Hitchcock initially envisioned a chase scene on Mount Rushmore as the inspiration for North by Northwest.
 Boyle also had to create the iconic monument on the Culver City backlot. 
As it turned out, copying a Wright design would be easy enough compared to the other problems the production team had to overcome. Obviously, a set could not be built on the top of Mt. Rushmore, the National Park service would have none of that. (Besides, creating this house, which was quite an accomplishment, Boyle and Co. had to recreate Mt. Rushmore in Culver City for that great final chase scene: no easy (or cheap task), trust me.) Finally, Hitchcock not only couldn’t afford a real Frank Lloyd Wright house, he couldn’t afford the price of any real house. So they’d have to fake it.
A rear view of the house which reveals a carport and an additional balcony

The “house” as it so happens, was not even a real house. It wasn’t even a miniature, like Manderly, in Rebecca.  It was a mix of interior sets, matte designs by matte artist Matthew Yuricich and a few choice exterior shots of the house’s support, which Grant had to climb in one scene. I looked to see if Yuricich’s mattes were still in existence, but it appears when MGM cleaned shop in the 60s and 70s, a lot of great stuff was thrown out or “lost” and I believe these mattes were included in that “lost” list.
An interior view of Vandamm in his home, which features the finest of
contemporary home fixtures: including modern furniture and a TV

Of course, certain rooms had to be real so that the lighting and such wouldn’t be completely wrong when viewed on screen. McLendon noted that in many cases real materials were used only sparingly, when the audience could notice the difference between say, plaster and limestone, and real glass (which could reflect they crew) was often not used. It’s an instance of classic Hollywood trickery and magic, but it is certainly excellent magic.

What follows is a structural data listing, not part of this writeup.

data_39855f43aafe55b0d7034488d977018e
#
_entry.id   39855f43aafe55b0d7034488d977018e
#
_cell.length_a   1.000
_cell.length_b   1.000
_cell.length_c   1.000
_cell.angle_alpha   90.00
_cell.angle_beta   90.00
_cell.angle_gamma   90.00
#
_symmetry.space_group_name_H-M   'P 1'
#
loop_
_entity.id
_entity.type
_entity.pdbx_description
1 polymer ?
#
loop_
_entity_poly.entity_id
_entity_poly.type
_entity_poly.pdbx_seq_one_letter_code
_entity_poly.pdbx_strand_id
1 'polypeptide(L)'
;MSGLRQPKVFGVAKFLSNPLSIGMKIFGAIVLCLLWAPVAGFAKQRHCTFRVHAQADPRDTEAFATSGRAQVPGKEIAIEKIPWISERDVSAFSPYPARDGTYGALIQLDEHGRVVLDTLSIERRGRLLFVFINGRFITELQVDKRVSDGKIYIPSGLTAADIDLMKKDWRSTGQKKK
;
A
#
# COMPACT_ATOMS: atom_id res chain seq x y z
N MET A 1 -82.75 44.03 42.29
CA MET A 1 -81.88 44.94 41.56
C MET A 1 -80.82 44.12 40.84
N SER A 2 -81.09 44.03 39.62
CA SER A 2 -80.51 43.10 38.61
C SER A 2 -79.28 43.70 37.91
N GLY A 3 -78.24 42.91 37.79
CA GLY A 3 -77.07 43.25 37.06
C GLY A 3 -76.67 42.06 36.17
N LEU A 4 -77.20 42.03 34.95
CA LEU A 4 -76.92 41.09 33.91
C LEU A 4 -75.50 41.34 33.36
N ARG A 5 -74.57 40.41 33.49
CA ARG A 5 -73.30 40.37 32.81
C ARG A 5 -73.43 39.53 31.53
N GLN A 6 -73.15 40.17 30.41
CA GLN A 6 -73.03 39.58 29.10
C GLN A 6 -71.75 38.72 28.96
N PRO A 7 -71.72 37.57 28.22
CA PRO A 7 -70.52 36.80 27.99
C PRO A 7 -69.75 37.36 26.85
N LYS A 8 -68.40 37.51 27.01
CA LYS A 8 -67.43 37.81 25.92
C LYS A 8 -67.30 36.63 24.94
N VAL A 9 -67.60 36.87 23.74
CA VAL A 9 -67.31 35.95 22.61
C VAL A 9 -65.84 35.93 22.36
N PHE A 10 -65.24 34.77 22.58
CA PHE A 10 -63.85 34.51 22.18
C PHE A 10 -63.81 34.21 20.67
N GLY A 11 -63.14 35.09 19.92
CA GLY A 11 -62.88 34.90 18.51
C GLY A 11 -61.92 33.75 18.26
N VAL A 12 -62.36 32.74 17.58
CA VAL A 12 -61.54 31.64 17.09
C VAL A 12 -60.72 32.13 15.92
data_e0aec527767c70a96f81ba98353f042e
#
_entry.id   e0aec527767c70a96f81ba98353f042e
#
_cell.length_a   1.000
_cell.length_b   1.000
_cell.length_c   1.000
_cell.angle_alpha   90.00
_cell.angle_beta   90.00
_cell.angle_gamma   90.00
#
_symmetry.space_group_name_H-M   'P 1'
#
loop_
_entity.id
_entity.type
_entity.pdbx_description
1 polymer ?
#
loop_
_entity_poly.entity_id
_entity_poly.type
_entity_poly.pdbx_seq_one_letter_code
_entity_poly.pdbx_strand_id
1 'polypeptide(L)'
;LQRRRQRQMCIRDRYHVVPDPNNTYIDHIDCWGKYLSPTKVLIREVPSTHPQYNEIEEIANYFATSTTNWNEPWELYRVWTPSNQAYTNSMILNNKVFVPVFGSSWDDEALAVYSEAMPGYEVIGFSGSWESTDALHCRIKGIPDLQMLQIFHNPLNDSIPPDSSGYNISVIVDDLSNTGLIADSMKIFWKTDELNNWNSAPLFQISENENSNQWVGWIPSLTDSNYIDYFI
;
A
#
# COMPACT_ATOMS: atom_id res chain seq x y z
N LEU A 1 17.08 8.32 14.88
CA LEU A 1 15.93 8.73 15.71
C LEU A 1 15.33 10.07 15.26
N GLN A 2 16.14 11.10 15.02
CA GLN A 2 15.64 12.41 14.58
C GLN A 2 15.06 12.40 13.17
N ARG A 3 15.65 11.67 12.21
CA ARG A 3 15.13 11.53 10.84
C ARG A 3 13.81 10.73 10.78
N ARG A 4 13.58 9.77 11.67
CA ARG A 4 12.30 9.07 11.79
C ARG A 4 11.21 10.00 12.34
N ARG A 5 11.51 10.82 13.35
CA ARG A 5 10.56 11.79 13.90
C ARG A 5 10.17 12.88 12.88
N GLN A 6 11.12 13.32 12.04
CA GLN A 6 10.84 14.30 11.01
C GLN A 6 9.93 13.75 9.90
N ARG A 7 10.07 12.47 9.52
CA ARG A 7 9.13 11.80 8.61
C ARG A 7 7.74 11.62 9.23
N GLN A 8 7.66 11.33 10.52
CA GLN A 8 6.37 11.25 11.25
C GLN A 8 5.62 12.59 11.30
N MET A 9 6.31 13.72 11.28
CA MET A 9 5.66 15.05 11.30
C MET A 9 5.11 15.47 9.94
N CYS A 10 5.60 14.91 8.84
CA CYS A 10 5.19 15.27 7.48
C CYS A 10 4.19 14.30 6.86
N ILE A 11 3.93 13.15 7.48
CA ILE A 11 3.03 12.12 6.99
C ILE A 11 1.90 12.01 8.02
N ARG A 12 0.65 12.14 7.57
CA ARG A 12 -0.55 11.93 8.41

Roger climbing up to Eve's balcony.
This part of the house was actually built. 
One of my issues with the Vandamm house is those exterior support beams. It’s not that they’re such an eyesore, because they certainly aren’t. But they are certainly not an element Wright would have used. He would have hidden the supports, like in Fallingwater, so they would have more seamlessly blended with the environment. Granted, I know they’re essential for Roger to climb into the house, but I feel they’re the one element that gives the house a way as a “fake,” in more than one way.
Hitch in the original trailer for the film. 

North by Northwest certainly didn’t introduce modernism to the silver screen but it was one of the first films to openly highlight the sophistication and luxury of a modernist palace like Vandamm’s mountainside retreat. It is groundbreaking, in a way, as it established modernism as the successful criminal’s architectural style of choice (ala Goldfinger). Vandamm may not have had a lot of redeeming qualities, but he did have an excellent artistic eye and you have to be grateful for that, especially when you get to enjoy sumptuous views of his Frank Lloyd Wright “original.”  
A close up of Eva Maria Saint with a great view of Vandamm's house in the background.